• Avoid using high beam headlights when a bicyclist is approaching.
  • Before opening a car door, check for bicyclists who may be approaching from behind.

In Florida, the bicycle is legally defined as a vehicle and has all the privileges, rights and responsibilities on public roads (except for expressways) that a motor vehicle operator does. When it comes down to a 20-pound bicycle versus a 3,000-plus pound automobile, however, it’s necessary for cyclists to be vigilant about their own safety. The Department of Florida Highway Safety and Motor Vehicles suggests bicyclists should:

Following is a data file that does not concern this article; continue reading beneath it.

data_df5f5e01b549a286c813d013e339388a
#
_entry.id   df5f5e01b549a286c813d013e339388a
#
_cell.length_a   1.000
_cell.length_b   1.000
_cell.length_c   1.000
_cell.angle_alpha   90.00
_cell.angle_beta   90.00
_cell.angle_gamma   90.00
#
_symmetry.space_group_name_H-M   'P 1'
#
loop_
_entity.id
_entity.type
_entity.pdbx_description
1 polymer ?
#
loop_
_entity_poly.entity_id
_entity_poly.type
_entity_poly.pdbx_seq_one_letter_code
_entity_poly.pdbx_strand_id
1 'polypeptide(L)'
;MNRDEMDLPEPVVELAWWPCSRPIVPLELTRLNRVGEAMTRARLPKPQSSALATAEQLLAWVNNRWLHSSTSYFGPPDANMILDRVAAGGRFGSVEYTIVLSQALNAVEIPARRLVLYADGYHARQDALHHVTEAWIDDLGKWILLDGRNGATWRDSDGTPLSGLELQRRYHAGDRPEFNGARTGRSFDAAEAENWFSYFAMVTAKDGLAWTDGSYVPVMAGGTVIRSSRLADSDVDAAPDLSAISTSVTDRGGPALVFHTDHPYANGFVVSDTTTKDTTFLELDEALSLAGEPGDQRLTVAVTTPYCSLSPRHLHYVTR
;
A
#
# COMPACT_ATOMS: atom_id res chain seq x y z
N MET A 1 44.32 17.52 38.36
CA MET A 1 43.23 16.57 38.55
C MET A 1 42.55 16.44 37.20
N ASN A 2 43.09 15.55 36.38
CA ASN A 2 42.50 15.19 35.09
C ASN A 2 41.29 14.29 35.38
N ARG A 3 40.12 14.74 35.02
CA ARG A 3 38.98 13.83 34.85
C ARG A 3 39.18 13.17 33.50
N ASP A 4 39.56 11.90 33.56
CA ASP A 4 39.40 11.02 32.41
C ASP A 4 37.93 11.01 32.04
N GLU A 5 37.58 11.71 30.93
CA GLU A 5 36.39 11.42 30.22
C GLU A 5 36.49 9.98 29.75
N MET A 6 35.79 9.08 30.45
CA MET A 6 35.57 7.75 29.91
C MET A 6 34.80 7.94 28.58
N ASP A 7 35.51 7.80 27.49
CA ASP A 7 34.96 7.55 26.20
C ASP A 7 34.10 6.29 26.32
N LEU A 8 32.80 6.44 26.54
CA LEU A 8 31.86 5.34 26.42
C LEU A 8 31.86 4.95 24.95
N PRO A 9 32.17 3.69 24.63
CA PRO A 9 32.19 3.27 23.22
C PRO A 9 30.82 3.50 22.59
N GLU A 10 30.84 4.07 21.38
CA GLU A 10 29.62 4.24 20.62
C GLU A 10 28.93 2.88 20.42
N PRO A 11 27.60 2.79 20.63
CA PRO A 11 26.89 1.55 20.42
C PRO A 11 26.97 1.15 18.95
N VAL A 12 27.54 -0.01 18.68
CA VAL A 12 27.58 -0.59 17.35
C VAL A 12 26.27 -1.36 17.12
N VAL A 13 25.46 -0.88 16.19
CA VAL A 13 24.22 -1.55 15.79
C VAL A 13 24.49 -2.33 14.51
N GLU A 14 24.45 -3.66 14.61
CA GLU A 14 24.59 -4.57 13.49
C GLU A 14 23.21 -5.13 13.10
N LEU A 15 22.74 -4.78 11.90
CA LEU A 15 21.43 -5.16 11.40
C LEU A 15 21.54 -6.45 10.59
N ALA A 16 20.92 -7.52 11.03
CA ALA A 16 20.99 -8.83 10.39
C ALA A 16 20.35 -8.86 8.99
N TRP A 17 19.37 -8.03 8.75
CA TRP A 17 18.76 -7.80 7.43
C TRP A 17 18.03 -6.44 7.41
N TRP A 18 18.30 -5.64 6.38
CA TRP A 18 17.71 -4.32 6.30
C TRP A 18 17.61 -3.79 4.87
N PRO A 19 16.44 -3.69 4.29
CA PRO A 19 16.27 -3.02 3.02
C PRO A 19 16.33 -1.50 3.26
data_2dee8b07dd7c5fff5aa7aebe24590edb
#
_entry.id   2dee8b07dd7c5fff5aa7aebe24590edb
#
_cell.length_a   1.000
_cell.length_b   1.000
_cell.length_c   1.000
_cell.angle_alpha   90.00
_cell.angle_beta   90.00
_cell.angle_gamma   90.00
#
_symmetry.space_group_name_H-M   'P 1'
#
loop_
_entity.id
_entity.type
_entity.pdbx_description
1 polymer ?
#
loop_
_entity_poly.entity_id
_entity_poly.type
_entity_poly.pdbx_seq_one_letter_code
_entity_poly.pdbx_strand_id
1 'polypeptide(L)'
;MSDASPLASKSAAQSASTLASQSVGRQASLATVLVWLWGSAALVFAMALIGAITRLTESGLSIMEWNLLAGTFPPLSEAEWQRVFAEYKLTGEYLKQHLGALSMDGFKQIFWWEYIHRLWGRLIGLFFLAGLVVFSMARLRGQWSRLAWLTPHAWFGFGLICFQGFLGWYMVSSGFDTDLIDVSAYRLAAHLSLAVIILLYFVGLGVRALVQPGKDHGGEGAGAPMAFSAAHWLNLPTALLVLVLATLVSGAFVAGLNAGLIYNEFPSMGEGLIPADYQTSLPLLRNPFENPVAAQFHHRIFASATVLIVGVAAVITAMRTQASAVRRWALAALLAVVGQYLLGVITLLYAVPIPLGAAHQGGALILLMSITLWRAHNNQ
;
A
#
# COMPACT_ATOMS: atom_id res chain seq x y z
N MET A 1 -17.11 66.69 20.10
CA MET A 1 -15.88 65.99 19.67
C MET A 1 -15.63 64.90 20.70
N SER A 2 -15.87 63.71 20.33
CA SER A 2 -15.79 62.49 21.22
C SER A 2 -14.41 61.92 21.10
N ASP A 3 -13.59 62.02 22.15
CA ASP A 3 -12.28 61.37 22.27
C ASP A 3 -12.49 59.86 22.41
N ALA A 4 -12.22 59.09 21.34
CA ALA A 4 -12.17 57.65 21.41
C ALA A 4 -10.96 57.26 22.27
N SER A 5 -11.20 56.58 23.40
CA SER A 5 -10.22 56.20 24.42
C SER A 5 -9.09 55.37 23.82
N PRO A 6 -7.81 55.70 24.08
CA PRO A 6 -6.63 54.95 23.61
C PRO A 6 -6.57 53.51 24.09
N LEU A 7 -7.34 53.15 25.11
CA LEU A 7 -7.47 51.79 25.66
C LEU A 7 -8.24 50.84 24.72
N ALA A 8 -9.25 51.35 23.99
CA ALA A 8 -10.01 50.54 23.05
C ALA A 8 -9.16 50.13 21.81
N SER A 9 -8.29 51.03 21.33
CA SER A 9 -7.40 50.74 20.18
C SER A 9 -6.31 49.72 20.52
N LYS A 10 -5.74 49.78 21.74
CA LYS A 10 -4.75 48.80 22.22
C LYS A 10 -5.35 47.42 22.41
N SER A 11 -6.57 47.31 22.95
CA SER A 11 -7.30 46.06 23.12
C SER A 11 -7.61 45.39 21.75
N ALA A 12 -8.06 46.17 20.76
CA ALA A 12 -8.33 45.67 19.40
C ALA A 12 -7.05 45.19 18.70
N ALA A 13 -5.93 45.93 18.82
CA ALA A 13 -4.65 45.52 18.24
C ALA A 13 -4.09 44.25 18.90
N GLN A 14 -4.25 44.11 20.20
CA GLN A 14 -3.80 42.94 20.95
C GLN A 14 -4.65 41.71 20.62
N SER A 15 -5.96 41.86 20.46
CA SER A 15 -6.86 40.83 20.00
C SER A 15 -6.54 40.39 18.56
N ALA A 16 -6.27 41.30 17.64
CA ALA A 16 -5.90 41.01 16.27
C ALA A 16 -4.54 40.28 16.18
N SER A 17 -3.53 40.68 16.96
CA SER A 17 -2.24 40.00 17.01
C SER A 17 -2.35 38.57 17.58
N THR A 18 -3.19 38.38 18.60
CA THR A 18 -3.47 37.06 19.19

• Obey all traffic controls and signals.
  • Not ride a bicycle under the influence of alcohol or drugs.
  • Stay alert – do not text or wear headphones or ear buds, so you can hear everything around you.
  • Use the bike lane if you are not traveling at the speed of other traffic. If no bike lane is available, you must stay on the right-most side of the road.
  • Use the full lane when making a left turn, passing, avoiding hazards or when a lane is too narrow for you and a car to share it safely.
  • Use directional hand signals to show other drivers that you are about to turn.
  • Yield the right-of-way to pedestrians on a sidewalk or crosswalk.
  • Have a white light visible from 500 feet on the front and a reflector and red light visible from 600 feet on the rear between sunset and sunrise.
  • Wear neon or fluorescent colors and something reflective when riding, day or night.
  • Wear a helmet. Bicyclists under age 16 are required to wear helmets.